Democratic governing — governing for working people — starts and ends with the Budget. If this budget gets more money from seniors and smokers than it does from the states’ most upper-income residents, this is not a Democratic budget. If this budget needs to partially balance on the backs of state workers and their families, this is not a Democratic budget. If this budget provides more subsidies to developers and corporations than it does to the state’s poor kids, this is not a Democratic budget. Democratic budgets are not defensive budgets — at least while not in an economic crisis. Democratic budgets have come from places like California and Minnesota who did increase taxes on their wealthiest citizens and who have economies that are doing pretty well. These economies need some evolution to make them work for all of their families as well — but they have been laying the foundation slowly but surely to get there.
We all get that Delaware’s economy needs to grow. Most of us get that there is a group of Delaware taxpayers who have been shouldering the burden of much of this lack of growth and while continue to witness the spectacle of Democrats bending over backwards to protect those who can most afford to pay more. It is working people that Democrats have to work so hard at getting to vote and it is working people whose interests are last on the list when electeds get to Dover. Do you want to expand the pool of Democrats in this Blue State? Do you want to make it easier for people to choose Democrats to govern? Then you have to govern like Democrats. Do the work that helps improve the most number of working class, middle class and poor people’s lives; show people that you care about making sure they have every chance to thrive and just stop trying to play this game on the GOP’s terms. They are the only ones who win at that, I don’t care how many elections you win. Get out of your defensive crouch, remember that we expect you to lead and reclaim your work — work for the most of us who need a government that will value work rather than wealth.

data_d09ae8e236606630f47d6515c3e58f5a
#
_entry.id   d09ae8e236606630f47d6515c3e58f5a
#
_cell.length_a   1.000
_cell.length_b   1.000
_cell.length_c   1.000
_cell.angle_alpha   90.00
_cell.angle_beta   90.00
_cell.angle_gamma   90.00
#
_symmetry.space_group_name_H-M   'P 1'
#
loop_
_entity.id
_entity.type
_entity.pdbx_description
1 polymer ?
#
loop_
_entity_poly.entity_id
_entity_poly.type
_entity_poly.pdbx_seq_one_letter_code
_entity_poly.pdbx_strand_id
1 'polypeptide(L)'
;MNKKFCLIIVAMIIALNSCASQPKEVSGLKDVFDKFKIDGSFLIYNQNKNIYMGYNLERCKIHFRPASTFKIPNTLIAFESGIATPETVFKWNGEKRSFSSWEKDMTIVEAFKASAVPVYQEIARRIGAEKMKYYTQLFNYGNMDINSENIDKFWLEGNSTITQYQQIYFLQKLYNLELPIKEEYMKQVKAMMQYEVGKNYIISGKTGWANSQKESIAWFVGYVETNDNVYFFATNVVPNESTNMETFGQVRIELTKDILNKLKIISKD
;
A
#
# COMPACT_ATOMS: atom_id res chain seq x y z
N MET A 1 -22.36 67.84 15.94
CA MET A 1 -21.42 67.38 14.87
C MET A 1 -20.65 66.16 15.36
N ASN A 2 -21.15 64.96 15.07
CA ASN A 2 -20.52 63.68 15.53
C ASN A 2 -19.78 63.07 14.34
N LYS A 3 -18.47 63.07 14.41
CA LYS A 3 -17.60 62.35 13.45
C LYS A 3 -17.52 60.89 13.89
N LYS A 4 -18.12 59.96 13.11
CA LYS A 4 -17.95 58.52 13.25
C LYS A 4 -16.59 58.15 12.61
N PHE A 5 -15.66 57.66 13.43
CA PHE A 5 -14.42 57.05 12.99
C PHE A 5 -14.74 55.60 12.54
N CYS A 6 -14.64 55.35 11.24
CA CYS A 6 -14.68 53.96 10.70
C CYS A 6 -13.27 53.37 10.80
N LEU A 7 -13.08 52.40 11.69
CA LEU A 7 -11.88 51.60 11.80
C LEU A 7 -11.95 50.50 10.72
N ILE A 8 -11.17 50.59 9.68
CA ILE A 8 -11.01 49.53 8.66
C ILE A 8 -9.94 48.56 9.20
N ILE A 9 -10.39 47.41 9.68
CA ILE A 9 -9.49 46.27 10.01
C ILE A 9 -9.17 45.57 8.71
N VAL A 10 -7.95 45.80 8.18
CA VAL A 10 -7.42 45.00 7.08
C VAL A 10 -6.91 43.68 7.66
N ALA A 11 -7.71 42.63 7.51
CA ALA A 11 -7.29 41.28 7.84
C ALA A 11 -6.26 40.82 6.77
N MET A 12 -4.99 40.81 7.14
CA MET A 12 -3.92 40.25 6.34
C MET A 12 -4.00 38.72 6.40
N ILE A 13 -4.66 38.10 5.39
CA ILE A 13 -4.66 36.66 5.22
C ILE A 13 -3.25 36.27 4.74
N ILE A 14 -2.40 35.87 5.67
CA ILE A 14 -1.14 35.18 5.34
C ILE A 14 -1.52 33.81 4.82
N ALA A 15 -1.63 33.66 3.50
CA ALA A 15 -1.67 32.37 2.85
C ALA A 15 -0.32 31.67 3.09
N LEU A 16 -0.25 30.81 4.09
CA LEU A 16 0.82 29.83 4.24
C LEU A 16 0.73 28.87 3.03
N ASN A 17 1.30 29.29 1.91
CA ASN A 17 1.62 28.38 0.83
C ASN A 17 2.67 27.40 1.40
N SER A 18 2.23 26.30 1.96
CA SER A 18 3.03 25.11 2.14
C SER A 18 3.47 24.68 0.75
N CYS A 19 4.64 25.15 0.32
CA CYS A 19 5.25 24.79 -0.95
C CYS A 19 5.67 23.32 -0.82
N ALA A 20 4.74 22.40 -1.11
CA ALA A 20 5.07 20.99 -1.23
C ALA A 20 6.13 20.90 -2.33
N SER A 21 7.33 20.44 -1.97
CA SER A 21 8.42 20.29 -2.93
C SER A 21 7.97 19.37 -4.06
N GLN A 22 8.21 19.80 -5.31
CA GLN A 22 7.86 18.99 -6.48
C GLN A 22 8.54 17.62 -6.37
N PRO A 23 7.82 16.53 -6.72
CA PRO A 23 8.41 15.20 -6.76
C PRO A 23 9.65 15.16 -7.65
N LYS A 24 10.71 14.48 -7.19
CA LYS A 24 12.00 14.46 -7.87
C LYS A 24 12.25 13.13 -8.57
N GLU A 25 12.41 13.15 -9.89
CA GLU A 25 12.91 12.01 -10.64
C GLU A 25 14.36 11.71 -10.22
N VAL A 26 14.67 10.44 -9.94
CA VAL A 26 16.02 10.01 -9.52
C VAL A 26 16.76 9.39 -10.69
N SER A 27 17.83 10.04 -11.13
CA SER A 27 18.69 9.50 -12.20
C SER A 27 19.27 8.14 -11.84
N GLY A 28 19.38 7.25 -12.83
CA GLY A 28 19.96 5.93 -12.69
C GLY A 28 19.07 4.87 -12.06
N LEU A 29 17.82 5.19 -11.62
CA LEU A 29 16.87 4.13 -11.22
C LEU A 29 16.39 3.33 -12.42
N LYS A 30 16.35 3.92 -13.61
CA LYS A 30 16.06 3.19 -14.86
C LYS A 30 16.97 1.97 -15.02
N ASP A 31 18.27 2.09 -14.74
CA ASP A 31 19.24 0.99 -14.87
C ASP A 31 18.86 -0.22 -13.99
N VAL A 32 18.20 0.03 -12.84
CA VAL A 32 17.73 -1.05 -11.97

What a thoughtful and articulate essay on what is wrong with the Democratic party, both nationally and here in Delaware! Thank you!
Amen to all of this…
Thank you for writing this well written critique of what is wrong with the Democratic Party in Delaware and in many other parts of the country as well. They have become a party of professionals who support themselves, local businesses and banks. They have forgotten their roots. The huge budget deficit facing Delaware could be mitigated substantially if the legislature would consider: adding two new upper brackets to the state income tax raising approximately $130 million, increasing the franchise tax on large corporations adding approximately $30 million, and legalizing pot which would take money away from organized crime and provide approximately $6 million to the state. In addition, given the state of Delawares infrastructure and demands for more, the legislature should reexamine the need for an increase in the state gas tax. If it is raised it should be placed in a separate escrow account with the legislation written to prevent its use for anything but infrastructure capital repair and improvements. No stealing it years later for some special purpose as yet unknown.